# Converting 64 bits to two 32 bit integers

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I've had an idea for how to implement a "learning" AI for my Othello game. For it, it needs to examine the board (8x8) and determine, for each square, whether it can or cannot place a piece there. The AI sorts out its best options directly based on this. Now, I COULD have it match 64 boolean variables to some "how good is this move" table, but that would be extremely inefficient, especially in terms of memory usage. I was wondering if anyone could tell me a way that these 64 bits could be somehow turned into two 32 bit integers, which would make it easier to store and faster to compare. By the way, I'm using C++. Thanks a bunch!

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Why not use a native 64-bit integer type? They're pretty fast, really.

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unsigned int value = (bit0 << 0) + (bit1 << 1) + (bit2 << 2) .. (bitN << N);
bit0 = (value >> 0) & 1;
bit1 = (value >> 1) & 1;
bit2 = (value >> 2) & 1;
..
bitN = (value >> N) & 1;

Obviously, one simply splits the 64 into two chunks and assigns to seperate variables :-).

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Excellent. Thanks, you guys. That's going to be a big help.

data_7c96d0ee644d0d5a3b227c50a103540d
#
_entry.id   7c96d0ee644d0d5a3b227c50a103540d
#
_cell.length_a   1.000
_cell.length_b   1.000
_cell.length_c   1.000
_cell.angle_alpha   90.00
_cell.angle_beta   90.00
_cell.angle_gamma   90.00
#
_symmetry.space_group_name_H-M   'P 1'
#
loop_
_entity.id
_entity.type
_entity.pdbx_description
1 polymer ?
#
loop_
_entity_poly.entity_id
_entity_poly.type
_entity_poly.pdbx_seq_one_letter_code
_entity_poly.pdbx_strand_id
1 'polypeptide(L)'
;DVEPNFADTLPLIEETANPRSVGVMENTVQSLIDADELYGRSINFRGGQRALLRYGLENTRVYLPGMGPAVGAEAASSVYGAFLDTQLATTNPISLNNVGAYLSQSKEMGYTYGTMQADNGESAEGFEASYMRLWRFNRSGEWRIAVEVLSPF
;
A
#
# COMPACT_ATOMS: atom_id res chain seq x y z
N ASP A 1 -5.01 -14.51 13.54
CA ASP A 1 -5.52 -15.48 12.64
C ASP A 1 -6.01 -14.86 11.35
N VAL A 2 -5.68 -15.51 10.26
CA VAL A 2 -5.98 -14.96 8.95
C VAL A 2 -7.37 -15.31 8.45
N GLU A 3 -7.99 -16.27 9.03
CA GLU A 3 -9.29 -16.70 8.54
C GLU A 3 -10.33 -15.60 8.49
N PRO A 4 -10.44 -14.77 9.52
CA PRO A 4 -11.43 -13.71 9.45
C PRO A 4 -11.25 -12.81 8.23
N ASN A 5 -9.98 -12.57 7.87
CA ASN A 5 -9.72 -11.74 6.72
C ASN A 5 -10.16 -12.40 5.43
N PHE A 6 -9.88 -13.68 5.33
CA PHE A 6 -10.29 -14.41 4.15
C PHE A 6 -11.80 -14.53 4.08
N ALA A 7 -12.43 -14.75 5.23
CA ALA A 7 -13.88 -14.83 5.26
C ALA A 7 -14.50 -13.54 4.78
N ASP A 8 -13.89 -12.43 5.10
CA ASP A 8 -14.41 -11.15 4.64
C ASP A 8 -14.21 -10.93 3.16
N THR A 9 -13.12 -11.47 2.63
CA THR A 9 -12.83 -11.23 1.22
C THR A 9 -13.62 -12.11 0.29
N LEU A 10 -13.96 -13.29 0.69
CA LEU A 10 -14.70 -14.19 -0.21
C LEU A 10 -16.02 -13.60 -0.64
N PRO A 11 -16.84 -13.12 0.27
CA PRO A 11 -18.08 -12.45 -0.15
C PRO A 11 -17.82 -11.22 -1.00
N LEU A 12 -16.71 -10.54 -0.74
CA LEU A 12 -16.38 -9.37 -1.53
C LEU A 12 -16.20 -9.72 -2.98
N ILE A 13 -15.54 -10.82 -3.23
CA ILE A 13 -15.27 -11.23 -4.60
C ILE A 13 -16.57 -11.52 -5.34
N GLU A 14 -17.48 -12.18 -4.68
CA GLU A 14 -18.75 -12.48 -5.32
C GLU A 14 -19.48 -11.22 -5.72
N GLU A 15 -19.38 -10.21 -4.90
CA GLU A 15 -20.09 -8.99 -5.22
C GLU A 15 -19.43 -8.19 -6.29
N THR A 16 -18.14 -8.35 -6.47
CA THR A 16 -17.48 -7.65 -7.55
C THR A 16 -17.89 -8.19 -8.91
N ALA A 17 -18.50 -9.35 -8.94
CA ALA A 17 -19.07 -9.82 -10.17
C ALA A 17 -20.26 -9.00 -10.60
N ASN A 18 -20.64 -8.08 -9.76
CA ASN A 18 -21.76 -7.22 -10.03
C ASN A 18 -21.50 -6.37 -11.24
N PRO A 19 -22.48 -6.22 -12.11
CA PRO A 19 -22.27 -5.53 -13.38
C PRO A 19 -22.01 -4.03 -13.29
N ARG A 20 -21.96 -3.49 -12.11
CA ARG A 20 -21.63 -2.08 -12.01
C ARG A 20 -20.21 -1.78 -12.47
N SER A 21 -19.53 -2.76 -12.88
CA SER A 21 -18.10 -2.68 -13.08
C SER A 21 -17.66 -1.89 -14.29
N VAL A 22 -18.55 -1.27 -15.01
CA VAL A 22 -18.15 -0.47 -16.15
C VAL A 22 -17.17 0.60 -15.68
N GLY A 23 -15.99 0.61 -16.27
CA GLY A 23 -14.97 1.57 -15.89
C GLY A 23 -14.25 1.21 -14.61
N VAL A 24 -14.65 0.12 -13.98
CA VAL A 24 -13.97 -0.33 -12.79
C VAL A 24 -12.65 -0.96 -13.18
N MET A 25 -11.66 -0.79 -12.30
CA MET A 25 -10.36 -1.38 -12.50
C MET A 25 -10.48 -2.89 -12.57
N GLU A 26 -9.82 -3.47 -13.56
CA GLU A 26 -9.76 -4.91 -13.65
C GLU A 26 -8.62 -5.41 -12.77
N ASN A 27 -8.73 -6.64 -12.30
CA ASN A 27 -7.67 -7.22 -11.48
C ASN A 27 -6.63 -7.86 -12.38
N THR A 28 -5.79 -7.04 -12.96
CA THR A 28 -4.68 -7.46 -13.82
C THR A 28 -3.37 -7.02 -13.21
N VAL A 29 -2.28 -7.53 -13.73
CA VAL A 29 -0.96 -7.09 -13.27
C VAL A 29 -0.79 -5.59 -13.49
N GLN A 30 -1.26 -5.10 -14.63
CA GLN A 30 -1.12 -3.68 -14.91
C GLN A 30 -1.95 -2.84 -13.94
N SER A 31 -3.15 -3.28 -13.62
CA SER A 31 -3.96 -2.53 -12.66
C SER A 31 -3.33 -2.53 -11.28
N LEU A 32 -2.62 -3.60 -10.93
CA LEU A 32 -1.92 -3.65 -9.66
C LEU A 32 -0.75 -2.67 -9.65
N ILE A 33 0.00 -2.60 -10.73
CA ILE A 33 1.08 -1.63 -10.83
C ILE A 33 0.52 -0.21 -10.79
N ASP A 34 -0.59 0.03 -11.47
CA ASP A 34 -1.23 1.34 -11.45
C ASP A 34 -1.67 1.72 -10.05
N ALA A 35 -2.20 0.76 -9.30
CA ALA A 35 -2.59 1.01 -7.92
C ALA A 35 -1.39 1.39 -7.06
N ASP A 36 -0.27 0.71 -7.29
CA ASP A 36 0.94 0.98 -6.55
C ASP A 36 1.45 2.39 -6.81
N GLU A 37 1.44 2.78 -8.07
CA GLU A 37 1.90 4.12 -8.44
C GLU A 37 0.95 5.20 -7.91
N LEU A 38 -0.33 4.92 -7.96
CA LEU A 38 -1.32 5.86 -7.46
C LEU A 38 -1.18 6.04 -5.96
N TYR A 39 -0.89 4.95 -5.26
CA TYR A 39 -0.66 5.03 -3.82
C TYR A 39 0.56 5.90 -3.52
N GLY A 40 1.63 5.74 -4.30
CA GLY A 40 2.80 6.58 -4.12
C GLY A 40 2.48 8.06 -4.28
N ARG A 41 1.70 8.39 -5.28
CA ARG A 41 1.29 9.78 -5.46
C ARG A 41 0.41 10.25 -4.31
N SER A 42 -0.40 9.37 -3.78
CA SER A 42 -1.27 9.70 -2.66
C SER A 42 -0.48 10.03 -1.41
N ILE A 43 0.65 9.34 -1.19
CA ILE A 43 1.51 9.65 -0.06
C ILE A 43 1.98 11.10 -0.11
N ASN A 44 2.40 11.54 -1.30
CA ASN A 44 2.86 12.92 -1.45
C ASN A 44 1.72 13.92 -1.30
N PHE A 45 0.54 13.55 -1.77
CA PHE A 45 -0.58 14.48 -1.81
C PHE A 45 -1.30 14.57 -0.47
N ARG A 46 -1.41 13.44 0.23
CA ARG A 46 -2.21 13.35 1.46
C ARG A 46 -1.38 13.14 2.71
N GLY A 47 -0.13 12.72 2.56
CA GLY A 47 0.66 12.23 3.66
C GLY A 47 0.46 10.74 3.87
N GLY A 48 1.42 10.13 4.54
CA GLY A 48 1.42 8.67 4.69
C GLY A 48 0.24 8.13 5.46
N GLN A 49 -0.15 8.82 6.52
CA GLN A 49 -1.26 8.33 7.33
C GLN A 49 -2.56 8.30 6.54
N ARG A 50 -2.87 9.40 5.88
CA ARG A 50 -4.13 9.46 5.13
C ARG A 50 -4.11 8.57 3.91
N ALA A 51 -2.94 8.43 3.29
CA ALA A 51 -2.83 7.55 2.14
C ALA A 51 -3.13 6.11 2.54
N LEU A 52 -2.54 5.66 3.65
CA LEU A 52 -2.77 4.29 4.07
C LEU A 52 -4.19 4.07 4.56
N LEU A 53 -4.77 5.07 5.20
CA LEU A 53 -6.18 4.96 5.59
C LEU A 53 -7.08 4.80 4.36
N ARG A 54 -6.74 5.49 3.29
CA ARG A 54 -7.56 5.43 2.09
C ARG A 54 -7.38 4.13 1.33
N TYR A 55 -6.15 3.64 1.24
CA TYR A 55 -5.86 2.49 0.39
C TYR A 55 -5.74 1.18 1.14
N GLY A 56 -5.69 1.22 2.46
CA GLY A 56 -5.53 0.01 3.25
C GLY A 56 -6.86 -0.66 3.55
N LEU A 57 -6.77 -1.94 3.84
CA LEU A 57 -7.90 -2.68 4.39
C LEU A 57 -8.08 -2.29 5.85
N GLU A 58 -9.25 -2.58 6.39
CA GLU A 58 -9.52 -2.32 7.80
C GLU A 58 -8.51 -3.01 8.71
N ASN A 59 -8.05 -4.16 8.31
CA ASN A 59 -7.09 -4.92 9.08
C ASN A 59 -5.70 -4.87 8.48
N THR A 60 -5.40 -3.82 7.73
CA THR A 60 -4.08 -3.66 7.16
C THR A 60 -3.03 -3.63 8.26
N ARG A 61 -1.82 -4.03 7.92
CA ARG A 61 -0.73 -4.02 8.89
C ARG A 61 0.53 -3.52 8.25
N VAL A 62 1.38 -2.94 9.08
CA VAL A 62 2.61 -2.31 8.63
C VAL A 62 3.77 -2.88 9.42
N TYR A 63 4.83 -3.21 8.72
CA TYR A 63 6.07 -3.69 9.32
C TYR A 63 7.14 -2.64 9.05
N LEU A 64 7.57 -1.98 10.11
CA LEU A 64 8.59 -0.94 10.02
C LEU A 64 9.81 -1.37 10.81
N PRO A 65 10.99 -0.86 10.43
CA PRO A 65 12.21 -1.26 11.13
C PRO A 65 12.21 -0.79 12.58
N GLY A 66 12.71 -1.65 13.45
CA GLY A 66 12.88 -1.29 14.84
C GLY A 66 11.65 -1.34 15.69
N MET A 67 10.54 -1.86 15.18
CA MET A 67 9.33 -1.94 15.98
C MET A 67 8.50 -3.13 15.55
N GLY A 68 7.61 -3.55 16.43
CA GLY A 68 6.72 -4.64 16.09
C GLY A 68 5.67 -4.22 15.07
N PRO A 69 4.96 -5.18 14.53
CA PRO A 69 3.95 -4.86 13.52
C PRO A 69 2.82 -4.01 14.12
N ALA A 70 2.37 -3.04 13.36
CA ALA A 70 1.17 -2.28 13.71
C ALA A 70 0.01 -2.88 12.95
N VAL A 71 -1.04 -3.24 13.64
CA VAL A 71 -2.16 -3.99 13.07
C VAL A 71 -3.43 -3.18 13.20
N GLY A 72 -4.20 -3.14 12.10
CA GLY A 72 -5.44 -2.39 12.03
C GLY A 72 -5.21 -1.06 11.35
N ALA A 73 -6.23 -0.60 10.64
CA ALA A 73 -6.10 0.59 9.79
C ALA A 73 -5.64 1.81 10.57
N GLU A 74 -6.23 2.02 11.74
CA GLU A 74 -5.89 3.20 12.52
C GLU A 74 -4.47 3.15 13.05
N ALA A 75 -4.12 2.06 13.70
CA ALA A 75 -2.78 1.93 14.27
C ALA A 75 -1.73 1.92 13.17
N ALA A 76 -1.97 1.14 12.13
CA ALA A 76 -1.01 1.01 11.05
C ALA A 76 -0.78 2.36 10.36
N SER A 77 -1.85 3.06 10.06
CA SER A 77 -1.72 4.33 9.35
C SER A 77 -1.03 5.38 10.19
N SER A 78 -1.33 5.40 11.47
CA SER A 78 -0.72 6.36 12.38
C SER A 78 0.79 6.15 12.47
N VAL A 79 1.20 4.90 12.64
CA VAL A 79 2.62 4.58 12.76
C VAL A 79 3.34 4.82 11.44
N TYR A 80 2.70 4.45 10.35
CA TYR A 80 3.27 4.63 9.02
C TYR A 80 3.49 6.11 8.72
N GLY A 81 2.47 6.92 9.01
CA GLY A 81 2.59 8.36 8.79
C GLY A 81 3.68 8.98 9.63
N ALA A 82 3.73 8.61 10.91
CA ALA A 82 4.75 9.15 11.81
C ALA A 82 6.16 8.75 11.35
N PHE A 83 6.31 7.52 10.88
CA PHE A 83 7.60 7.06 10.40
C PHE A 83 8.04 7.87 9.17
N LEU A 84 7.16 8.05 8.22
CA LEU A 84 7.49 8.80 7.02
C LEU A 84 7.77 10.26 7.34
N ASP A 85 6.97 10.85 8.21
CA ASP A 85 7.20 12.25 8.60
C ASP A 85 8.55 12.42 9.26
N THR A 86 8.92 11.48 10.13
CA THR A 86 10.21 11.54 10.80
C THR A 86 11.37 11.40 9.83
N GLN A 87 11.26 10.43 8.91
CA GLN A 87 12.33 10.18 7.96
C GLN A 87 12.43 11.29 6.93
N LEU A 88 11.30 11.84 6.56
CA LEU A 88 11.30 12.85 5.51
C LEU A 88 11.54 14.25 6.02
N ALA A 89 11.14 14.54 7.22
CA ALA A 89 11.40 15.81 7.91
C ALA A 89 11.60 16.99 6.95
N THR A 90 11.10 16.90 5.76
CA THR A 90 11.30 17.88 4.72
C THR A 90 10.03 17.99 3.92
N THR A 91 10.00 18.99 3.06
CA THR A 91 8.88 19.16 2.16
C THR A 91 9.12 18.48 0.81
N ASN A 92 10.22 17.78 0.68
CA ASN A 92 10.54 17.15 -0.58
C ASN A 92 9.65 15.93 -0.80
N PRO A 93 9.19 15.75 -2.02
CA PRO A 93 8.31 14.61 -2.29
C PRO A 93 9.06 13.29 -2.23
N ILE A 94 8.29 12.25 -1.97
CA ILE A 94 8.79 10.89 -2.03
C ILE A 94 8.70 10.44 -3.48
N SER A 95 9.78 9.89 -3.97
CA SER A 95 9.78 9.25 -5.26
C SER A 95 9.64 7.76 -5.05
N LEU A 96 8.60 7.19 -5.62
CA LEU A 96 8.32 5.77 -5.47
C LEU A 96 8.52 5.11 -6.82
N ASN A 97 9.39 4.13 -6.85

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Alternately, you can probably do an ugly static cast with a pointer to the 64 bit integer. But I wouldn't recommend that, just noting it down as a further option.

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A bit easier than messing with shifting IMO, you can use unions

	typedef struct 	{		union		{			__int64	asInt64;			struct 			{				int asInt32a;				int asInt32b;			};		};	} MyType;	MyType foo;	// since it's a union you can manipulate the 64 bit value, or either of the 32 bit ones.	foo.asInt64 = 8947238473824;	foo.asInt32a =  34;	foo.asInt32b = 3453;

Depending on compiler you may have to change __int64 to long long or whatever. This was whipped up in msvc7.1. And you may have to name the union depending on compiler.

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I was under the impression he wanted to figure out how to assemble his collection of bits into unsigned integers to manipulate, not cast from integer type to integer type.

But now that I've woken up more, I should also suggest std::bitset (first google entry for the term, I know SGI's docs arn't the best but meh...)

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Use std::bitset. It will be faster, cleaner, and more convenient than anything you could come up with yourself.

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I got it working. It isn't really important that it be super fast - it's a board game, and the AI isn't doing like a tree search or anything. This is almost just a brute force solution. I wound up just using the shifts to create two integers, and that worked well. Thanks to all who responded.

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